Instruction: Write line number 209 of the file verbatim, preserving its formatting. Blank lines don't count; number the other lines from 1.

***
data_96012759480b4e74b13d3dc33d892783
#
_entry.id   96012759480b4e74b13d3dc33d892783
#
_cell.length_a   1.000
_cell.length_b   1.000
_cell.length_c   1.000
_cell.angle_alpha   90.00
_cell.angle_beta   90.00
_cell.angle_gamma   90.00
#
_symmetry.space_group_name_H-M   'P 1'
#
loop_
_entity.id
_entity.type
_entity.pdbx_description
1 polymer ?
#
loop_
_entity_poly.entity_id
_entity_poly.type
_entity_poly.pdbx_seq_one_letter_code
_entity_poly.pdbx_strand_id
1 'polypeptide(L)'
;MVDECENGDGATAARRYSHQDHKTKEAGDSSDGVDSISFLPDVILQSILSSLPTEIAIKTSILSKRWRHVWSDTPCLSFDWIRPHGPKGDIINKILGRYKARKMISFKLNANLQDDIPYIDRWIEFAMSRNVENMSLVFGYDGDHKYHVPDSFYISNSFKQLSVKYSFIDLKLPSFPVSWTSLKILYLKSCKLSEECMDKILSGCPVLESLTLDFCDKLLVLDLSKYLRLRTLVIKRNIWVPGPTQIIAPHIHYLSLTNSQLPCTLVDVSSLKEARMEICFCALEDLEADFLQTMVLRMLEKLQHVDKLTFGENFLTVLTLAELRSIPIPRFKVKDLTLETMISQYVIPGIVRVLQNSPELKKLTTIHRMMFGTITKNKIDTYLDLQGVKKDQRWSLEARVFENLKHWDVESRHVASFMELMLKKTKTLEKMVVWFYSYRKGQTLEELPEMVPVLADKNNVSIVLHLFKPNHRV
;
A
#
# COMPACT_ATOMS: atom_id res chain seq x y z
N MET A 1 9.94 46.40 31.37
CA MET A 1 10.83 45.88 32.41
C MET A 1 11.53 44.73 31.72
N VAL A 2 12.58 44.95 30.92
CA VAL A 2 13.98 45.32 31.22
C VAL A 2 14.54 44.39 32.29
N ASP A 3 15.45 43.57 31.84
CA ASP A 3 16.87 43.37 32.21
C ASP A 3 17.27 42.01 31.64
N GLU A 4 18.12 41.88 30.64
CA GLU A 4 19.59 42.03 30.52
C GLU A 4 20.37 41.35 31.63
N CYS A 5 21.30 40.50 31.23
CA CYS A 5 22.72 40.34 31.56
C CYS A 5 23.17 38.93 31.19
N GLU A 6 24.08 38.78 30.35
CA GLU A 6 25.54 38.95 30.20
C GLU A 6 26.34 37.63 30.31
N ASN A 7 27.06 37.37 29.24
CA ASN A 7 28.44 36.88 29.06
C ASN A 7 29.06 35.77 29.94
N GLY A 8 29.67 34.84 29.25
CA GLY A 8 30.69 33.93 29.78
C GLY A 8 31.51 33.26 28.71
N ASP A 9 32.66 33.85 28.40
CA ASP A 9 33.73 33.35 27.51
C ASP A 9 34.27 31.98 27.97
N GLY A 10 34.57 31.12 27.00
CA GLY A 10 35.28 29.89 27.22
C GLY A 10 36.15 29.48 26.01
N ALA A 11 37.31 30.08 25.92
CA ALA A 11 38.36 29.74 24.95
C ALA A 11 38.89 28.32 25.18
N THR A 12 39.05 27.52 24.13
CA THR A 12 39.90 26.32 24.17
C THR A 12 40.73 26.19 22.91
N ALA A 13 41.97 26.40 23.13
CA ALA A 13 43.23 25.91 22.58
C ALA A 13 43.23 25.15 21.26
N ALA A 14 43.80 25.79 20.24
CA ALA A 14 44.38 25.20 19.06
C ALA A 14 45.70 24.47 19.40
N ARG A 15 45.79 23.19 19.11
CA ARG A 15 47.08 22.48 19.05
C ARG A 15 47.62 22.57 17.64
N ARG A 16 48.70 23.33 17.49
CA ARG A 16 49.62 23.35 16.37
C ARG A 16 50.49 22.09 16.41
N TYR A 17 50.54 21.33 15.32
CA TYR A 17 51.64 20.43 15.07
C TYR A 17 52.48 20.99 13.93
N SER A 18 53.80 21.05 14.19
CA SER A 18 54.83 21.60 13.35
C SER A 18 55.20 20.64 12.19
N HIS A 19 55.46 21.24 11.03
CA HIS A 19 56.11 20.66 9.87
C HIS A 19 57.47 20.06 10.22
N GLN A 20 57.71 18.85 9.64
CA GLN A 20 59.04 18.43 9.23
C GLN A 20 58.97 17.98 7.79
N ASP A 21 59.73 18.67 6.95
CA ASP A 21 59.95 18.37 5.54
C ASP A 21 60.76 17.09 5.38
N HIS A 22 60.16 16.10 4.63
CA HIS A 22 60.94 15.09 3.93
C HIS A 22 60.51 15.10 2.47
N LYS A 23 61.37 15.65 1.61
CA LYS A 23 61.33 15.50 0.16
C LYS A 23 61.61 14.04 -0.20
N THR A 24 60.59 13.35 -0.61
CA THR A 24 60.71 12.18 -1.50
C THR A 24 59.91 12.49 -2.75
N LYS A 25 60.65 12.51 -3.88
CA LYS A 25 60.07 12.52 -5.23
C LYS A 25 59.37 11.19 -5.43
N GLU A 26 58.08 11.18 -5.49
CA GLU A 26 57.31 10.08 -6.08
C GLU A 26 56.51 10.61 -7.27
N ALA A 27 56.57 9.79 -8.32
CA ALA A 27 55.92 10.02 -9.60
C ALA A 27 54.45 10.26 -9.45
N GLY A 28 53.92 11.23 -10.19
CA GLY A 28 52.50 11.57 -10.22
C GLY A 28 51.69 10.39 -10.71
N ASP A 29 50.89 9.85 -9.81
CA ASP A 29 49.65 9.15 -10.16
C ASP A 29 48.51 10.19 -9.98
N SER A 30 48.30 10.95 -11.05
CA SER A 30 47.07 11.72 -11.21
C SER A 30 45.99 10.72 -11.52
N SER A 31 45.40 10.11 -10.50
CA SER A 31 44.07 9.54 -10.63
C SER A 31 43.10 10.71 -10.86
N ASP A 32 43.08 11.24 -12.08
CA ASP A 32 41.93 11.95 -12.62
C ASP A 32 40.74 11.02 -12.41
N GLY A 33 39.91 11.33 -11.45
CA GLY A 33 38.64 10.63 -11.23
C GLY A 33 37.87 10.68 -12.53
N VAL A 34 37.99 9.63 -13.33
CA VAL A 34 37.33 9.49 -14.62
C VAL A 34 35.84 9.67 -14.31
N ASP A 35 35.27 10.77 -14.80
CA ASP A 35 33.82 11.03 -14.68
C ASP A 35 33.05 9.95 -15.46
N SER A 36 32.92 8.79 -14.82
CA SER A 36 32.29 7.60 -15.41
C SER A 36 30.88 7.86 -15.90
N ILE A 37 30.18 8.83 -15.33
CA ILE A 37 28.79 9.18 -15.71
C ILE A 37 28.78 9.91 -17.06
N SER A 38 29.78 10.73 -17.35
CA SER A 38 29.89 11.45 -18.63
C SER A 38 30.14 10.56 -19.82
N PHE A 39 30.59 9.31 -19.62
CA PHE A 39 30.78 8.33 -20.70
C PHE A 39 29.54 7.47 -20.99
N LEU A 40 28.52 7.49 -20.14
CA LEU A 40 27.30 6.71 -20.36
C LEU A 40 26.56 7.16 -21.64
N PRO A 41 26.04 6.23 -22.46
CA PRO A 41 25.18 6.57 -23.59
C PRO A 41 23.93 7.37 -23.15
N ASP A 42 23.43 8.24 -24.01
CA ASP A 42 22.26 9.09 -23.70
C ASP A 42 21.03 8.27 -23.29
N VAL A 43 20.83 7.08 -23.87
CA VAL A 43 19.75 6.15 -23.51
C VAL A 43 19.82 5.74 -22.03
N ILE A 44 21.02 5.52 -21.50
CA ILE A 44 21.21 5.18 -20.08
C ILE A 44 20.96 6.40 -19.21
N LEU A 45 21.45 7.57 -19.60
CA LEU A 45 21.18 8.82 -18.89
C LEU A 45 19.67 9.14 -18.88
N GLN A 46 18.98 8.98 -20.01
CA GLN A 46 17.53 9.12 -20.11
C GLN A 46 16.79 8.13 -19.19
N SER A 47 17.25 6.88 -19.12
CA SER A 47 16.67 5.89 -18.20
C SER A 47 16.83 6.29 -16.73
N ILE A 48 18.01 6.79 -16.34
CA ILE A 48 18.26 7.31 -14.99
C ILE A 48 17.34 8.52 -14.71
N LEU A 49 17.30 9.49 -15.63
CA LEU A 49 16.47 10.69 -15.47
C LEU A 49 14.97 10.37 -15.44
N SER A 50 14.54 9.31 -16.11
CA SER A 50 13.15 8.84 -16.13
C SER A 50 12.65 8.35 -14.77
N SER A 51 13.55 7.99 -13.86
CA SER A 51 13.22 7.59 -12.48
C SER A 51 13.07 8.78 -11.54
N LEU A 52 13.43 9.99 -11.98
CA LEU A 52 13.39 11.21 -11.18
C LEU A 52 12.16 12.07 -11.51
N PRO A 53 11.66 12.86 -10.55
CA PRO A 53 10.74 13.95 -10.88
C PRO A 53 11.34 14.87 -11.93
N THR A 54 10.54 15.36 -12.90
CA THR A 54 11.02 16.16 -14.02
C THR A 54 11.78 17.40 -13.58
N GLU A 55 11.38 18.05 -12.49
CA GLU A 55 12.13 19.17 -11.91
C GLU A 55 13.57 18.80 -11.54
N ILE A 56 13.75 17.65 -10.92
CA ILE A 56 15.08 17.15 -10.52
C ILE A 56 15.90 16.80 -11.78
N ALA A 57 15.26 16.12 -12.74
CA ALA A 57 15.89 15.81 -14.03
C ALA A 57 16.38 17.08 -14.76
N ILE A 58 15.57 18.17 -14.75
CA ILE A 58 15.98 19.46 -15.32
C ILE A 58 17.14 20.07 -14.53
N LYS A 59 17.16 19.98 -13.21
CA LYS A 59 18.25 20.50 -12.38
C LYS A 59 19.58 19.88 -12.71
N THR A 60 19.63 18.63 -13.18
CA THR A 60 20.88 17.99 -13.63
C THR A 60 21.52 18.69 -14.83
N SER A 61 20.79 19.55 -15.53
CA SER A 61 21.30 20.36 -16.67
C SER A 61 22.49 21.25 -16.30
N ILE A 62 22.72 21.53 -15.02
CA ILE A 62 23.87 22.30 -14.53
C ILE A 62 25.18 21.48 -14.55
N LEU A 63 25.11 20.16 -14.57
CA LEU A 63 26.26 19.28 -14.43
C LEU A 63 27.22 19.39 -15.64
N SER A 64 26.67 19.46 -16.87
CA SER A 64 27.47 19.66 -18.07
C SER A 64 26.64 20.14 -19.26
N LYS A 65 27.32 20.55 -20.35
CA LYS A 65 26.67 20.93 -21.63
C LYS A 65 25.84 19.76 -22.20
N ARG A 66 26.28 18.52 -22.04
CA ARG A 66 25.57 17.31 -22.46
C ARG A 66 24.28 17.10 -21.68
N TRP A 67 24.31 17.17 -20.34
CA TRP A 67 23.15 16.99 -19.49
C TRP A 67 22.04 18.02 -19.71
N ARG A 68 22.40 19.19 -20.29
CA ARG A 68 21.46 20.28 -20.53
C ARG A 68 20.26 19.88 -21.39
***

CA THR A 60 20.88 17.99 -13.63